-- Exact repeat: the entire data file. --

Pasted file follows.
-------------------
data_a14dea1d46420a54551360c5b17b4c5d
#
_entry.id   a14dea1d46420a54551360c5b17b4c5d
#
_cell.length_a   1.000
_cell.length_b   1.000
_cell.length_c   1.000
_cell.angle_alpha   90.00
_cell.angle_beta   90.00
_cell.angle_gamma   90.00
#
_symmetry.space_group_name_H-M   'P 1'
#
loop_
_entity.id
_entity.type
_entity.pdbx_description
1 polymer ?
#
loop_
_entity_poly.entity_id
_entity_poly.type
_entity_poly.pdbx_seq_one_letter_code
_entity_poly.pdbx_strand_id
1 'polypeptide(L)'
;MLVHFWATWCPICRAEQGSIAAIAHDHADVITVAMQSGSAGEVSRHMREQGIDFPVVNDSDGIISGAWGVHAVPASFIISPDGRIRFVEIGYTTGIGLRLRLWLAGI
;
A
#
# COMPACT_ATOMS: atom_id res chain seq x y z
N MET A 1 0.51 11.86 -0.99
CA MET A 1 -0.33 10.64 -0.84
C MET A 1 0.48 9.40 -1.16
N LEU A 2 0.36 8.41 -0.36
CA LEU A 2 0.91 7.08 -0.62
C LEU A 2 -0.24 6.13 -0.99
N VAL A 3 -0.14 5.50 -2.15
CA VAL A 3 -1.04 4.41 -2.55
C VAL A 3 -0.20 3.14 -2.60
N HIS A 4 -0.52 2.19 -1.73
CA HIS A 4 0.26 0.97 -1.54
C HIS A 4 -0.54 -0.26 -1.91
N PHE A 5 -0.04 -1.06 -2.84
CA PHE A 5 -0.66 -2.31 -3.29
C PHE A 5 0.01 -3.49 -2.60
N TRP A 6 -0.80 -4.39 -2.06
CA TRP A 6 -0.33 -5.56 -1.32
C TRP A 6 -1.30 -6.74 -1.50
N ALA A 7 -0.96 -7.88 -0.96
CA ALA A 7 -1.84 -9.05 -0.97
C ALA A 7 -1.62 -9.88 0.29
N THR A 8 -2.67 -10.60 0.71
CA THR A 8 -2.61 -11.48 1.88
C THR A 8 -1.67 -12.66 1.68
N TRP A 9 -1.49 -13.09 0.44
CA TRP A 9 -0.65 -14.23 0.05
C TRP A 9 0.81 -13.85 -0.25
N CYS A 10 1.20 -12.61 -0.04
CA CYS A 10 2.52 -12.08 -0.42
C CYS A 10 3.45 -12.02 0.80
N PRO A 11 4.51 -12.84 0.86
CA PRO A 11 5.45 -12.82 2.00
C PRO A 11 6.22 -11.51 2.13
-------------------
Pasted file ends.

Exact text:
data_a14dea1d46420a54551360c5b17b4c5d
#
_entry.id   a14dea1d46420a54551360c5b17b4c5d
#
_cell.length_a   1.000
_cell.length_b   1.000
_cell.length_c   1.000
_cell.angle_alpha   90.00
_cell.angle_beta   90.00
_cell.angle_gamma   90.00
#
_symmetry.space_group_name_H-M   'P 1'
#
loop_
_entity.id
_entity.type
_entity.pdbx_description
1 polymer ?
#
loop_
_entity_poly.entity_id
_entity_poly.type
_entity_poly.pdbx_seq_one_letter_code
_entity_poly.pdbx_strand_id
1 'polypeptide(L)'
;MLVHFWATWCPICRAEQGSIAAIAHDHADVITVAMQSGSAGEVSRHMREQGIDFPVVNDSDGIISGAWGVHAVPASFIISPDGRIRFVEIGYTTGIGLRLRLWLAGI
;
A
#
# COMPACT_ATOMS: atom_id res chain seq x y z
N MET A 1 0.51 11.86 -0.99
CA MET A 1 -0.33 10.64 -0.84
C MET A 1 0.48 9.40 -1.16
N LEU A 2 0.36 8.41 -0.36
CA LEU A 2 0.91 7.08 -0.62
C LEU A 2 -0.24 6.13 -0.99
N VAL A 3 -0.14 5.50 -2.15
CA VAL A 3 -1.04 4.41 -2.55
C VAL A 3 -0.20 3.14 -2.60
N HIS A 4 -0.52 2.19 -1.73
CA HIS A 4 0.26 0.97 -1.54
C HIS A 4 -0.54 -0.26 -1.91
N PHE A 5 -0.04 -1.06 -2.84
CA PHE A 5 -0.66 -2.31 -3.29
C PHE A 5 0.01 -3.49 -2.60
N TRP A 6 -0.80 -4.39 -2.06
CA TRP A 6 -0.33 -5.56 -1.32
C TRP A 6 -1.30 -6.74 -1.50
N ALA A 7 -0.96 -7.88 -0.96
CA ALA A 7 -1.84 -9.05 -0.97
C ALA A 7 -1.62 -9.88 0.29
N THR A 8 -2.67 -10.60 0.71
CA THR A 8 -2.61 -11.48 1.88
C THR A 8 -1.67 -12.66 1.68
N TRP A 9 -1.49 -13.09 0.44
CA TRP A 9 -0.65 -14.23 0.05
C TRP A 9 0.81 -13.85 -0.25
N CYS A 10 1.20 -12.61 -0.04
CA CYS A 10 2.52 -12.08 -0.42
C CYS A 10 3.45 -12.02 0.80
N PRO A 11 4.51 -12.84 0.86
CA PRO A 11 5.45 -12.82 2.00
C PRO A 11 6.22 -11.51 2.13